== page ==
Tauhma Seid was a member of the Young Communist League and the Communist Party of the United States during the 1940s and 1950s.
Karl Yoneda (1906-1999) was a Japanese-American union organizer and activist. He was a World War II veteran, and helped to found the International Longshore and Warehouse Union. During the 1920s, he became involved with the Communist Party, and changed his name to Karl in honor of Karl Marx. His family was incarcerated at a California concentration camp in 1942. Even after his retirement in 1972, he continued his membership with the Communist Party.
Jessie Taft Smith (1914-) was a New York City activist and organizer, and a member of the Communist Party USA. She was a worker rights advocate and participated in garment strikes during her youth.
Hershel Walker (1909-1990) was an African-American civil rights leader and trade unionist in St. Louis, Missouri. He joined the Young Communist League in 1930 and later became a lifelong member of the CPUSA. Walker was an activist that fought against racial discrimination in the workplace. He specifically protested against racist hiring policies that disenfranchised black workers at the Wagner Electric Company, among other corporations. Walker was tragically killed in a car accident on his way to deliver petitions to save jobs at a Chrysler Plant.
Sid Stein was the Communist Party Organization Secretary.
Anne Shore was a member of the Communist Party, the Civil Rights Congress and the Progressive Party in Los Angeles during the 1940s and 1950s.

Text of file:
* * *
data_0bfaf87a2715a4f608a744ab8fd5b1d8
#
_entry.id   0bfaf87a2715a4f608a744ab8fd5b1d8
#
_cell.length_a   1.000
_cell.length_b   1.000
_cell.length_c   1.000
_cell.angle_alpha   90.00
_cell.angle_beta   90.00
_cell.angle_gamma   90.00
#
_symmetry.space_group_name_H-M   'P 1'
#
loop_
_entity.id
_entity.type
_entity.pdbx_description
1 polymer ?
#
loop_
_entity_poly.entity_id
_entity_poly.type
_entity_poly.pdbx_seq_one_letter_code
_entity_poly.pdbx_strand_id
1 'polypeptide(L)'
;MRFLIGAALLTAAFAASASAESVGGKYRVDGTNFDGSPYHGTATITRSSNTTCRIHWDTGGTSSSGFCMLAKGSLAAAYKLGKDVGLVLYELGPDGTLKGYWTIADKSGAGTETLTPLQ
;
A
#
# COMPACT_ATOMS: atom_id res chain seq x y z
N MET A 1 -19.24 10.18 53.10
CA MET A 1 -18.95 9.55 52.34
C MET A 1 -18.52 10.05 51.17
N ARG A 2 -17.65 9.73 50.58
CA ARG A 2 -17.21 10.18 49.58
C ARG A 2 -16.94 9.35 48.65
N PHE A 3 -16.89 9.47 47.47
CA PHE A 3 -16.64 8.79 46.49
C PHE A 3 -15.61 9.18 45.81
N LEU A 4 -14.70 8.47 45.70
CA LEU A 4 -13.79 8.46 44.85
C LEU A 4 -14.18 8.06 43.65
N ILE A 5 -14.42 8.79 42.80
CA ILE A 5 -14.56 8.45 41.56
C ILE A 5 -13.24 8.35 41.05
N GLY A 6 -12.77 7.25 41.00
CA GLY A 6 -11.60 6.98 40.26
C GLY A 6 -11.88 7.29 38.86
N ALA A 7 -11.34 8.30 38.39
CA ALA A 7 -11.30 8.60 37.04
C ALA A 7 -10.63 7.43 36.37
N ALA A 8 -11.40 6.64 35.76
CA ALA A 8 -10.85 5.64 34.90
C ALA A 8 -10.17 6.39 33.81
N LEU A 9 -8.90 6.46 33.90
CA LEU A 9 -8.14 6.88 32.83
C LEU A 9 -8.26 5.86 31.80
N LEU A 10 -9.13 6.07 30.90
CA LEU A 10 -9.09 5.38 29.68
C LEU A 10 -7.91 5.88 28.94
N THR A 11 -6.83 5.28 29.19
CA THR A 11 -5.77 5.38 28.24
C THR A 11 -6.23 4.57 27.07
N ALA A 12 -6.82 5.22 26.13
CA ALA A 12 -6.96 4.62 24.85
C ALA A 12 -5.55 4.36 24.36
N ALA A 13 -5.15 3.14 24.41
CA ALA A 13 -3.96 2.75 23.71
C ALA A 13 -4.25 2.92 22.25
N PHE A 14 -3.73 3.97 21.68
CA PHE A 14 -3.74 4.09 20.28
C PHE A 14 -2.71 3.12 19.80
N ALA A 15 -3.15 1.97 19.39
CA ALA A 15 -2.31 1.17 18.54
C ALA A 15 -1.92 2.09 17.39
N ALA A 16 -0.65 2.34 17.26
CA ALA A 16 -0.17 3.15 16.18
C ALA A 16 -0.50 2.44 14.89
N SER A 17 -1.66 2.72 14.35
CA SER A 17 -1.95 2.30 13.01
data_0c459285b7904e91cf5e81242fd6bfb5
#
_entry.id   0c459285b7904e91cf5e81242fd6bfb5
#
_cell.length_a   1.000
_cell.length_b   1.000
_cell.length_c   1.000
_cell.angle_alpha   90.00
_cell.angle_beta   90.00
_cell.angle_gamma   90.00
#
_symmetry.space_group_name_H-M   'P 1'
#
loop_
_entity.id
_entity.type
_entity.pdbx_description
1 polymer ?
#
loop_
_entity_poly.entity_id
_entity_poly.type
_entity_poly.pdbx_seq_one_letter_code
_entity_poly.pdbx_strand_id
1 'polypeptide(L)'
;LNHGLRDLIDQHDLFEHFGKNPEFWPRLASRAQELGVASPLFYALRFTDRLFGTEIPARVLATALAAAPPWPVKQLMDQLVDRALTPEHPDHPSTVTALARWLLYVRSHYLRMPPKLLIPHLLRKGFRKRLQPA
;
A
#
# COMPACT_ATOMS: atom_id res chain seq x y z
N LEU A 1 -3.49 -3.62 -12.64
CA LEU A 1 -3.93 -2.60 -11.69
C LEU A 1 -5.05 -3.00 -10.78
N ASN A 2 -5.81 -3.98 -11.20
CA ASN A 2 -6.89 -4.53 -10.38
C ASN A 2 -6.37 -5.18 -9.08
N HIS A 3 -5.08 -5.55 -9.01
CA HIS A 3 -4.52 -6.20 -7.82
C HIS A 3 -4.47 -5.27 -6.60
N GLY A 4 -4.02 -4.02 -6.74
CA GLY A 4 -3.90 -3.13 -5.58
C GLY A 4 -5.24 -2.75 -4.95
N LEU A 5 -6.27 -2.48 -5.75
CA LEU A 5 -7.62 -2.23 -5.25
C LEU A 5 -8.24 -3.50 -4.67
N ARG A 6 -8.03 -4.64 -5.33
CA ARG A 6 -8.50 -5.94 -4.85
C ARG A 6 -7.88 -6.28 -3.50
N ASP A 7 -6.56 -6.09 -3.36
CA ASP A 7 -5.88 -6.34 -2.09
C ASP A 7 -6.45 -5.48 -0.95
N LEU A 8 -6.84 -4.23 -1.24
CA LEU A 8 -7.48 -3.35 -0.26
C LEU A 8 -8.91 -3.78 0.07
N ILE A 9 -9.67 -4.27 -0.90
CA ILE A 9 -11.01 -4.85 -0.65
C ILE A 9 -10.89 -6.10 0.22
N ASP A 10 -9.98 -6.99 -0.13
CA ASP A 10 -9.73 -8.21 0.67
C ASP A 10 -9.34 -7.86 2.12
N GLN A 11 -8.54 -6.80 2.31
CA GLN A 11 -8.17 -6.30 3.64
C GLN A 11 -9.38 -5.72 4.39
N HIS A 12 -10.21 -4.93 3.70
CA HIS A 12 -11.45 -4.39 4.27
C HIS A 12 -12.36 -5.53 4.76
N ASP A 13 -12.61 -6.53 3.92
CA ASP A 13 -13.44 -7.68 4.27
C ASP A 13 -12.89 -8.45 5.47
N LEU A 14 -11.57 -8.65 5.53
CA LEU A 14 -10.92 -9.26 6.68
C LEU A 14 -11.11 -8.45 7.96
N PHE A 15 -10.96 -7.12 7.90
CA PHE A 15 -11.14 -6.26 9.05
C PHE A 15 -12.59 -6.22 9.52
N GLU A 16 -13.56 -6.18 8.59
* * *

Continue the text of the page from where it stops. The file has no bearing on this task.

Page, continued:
Annette Rubenstein (1910-2007) was an educator, a writer and a political activist. She was a member of the Communist Party from the 1930s until the 1950s, as well as an active member and later Vice-Chairman of the New York chapter of the American Labor Party. In her later years, she spent a lot of her time lecturing across the United States, Canada and Eastern Europe.
James Dolsen (1885-1988) was a founding member of the CPUSA and a writer for The Daily Worker. He attended Beloit College in Wisconsin and Northwestern University Law School in Chicago. While in Chicago, Dolsen joined the Socialist Party in 1910. In 1917, he became an Organizer for the National Organization of the Socialist Party, and went on to help form the Communist Labor Party of America, which was one of the predecessors of the CPUSA. Dolsen remained a Party member until his death in 1988.
Click here to listen to James Dolsen’s interview in the Communist Party of the United States Oral History Collection.
George Edwards (1918-2012) was a Communist Party organizer in the Kansas-Nebraska district during the 1930s and 1940s.